approximately 2000 kK (250 eV) for the iron complexes, 1200

IK (150 eV) for the cobalt complexes, and 400 kK(50 eV) for

the nickel complex. This means that there is an appreciable

mixing of the pi symmetry orbital from the ligand with the

metal orbitals, and hence, pi bonding should be included.

Thus a best method, of those which were tried, has been

found -- the Wolfsberg and Helmholz approximation for the

resonance integral coupled with the Smith method of popula-

tion analysis. It is necessary to add at this point that

although the total energy is a minimum when self-consistency

is achieved, a particular iteration may result in a lower







31

total energy than that obtained from one or more succeeding

iterations. It may also be noted that the Wolfsberg-Helm-
holz-Smith method does not give the lowest total energy of

those methods which include pi bonding. However, these
other methods have been eliminated as a result of previous

considerations.

It is now necessary to compare the calculated values

for lODq with those which have been experimentally determined.

The experimental values are(11) [Fe(H20)6]2+ 10,400 cm-1

[Fe(H20)6]3+ 13,700 cm-1, [Co(H20)6 2+ 9,700 cm-1

[Co(H20)6]3+ 19,100 cm-1, [Ni(H20)6 2+ 8,500 cm-1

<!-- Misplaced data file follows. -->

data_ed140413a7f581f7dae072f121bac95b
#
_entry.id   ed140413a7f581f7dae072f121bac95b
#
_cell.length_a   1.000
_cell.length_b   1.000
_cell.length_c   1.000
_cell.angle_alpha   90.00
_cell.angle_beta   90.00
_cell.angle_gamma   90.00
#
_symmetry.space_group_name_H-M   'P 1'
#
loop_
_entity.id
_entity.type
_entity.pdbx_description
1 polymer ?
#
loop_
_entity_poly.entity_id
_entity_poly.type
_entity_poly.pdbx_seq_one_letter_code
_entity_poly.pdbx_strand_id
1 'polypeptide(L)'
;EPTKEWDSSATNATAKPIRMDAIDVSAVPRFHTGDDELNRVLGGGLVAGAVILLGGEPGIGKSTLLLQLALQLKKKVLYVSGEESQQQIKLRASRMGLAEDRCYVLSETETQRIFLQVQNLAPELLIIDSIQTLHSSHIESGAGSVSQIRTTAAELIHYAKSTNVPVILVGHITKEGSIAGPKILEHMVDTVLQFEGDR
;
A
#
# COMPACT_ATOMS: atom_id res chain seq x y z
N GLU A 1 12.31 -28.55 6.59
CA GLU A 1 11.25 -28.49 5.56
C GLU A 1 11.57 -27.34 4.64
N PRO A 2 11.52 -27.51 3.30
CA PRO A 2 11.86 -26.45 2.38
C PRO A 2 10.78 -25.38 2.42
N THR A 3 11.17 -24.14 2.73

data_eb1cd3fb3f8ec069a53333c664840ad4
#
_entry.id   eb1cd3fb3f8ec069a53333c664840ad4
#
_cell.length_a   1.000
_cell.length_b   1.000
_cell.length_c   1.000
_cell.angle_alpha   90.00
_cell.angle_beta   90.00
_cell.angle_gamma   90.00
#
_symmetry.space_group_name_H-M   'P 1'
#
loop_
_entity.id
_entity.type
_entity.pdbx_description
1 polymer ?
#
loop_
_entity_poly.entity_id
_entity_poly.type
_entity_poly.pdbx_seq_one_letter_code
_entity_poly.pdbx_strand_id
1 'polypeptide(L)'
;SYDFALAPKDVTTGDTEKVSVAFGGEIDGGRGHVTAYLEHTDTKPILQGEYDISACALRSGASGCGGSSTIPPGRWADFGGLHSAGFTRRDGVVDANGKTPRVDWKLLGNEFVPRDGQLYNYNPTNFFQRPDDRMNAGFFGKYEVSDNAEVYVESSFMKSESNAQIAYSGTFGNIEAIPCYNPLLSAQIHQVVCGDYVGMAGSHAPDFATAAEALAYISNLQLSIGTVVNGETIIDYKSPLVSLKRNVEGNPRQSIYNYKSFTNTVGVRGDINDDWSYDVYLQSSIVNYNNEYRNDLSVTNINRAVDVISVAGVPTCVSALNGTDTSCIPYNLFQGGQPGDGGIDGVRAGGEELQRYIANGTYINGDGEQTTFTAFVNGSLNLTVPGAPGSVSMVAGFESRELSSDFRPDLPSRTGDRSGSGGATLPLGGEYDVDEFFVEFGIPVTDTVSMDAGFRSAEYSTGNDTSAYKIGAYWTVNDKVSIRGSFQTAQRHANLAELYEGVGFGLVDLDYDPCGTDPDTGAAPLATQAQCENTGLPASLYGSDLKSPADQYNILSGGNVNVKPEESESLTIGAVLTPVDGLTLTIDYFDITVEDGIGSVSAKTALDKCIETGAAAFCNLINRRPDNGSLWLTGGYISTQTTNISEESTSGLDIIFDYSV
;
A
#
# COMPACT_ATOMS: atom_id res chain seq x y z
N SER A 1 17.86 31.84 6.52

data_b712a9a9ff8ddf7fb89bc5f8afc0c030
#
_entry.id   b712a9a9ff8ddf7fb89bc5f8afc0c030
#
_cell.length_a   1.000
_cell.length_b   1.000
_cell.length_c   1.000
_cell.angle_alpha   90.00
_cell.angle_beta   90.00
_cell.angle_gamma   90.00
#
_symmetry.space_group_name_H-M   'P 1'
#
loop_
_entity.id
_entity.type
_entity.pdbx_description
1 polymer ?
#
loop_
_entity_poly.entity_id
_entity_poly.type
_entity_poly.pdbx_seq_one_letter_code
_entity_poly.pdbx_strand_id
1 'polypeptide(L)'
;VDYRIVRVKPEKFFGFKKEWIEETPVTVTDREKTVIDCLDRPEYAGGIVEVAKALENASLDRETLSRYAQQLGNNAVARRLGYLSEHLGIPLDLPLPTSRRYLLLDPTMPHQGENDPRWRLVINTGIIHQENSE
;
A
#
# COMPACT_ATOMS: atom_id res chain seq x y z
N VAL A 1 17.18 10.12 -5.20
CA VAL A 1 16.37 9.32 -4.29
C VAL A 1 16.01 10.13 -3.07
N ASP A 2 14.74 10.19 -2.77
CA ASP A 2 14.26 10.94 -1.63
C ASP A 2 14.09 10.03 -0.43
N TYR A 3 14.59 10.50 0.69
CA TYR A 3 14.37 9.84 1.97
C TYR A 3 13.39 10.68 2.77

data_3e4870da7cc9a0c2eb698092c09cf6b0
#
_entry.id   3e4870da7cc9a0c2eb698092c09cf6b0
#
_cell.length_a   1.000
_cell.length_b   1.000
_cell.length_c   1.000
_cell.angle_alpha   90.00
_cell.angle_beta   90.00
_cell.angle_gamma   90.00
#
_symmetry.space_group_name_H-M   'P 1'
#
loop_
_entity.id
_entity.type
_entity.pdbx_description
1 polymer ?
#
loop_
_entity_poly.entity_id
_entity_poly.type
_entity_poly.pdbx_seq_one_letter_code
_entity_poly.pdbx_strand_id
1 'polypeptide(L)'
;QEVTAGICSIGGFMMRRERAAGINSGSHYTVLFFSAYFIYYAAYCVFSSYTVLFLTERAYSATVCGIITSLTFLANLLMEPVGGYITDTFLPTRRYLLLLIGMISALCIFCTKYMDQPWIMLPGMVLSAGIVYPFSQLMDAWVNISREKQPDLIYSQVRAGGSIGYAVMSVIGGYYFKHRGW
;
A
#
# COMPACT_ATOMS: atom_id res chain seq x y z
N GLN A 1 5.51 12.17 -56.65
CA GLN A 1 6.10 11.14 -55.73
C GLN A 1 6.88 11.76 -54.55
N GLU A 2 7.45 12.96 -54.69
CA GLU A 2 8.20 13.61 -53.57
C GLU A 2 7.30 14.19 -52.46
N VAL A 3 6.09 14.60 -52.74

[Co(NH3)6]2+ 10,500 cm-1, [Co(NH3)6]3+ 23,500 cm-1, and

[Ni(NH)6]2+ 10,800 cm-1

From an inspection of Table 3 it is apparent that

almost any value of 1ODq may be obtained depending on the

choice of the charge (q) of the free ion metal wave function.

The next question is, "Is it possible to chose q empirically

so that starting from this one piece of information, for

each metal, it is possible to determine all of its experi-

mental 1ODq values?" In order to do this it is necessary
to refer to Figures 2 through 5 where log lODq is plotted

as a function of the log of ro, the radius of maximum
probability of the 3d orbitals. These radii of maximum
probability are tabulated in Table 4. They were obtained































0











1.183 1.520 1.475

log r

Fig. 2.-Log lODq vs log r0 for the iron-aquo complex-
e2
es. Odd numbers are Fe2+, even numbers are
Fe3+1; + 2 W S Pi included, 3 + 4 W S No Pi,
5 + 6 W M No Pi, 7 + 8 B M No Pi.


















50-




r4
's 3









log ro
2numers are Co0-

0

oNo Pi
0

2

10-


8-

1.127 1.257 1.400 1.565
log r0

Fig. 3.-Log 10Dq vs log ro for the cobalt-aquo
complexes. Odd numbers are Co 2+, even
numbers are Co3+ ;l + 2 W S Pi, 3 + 4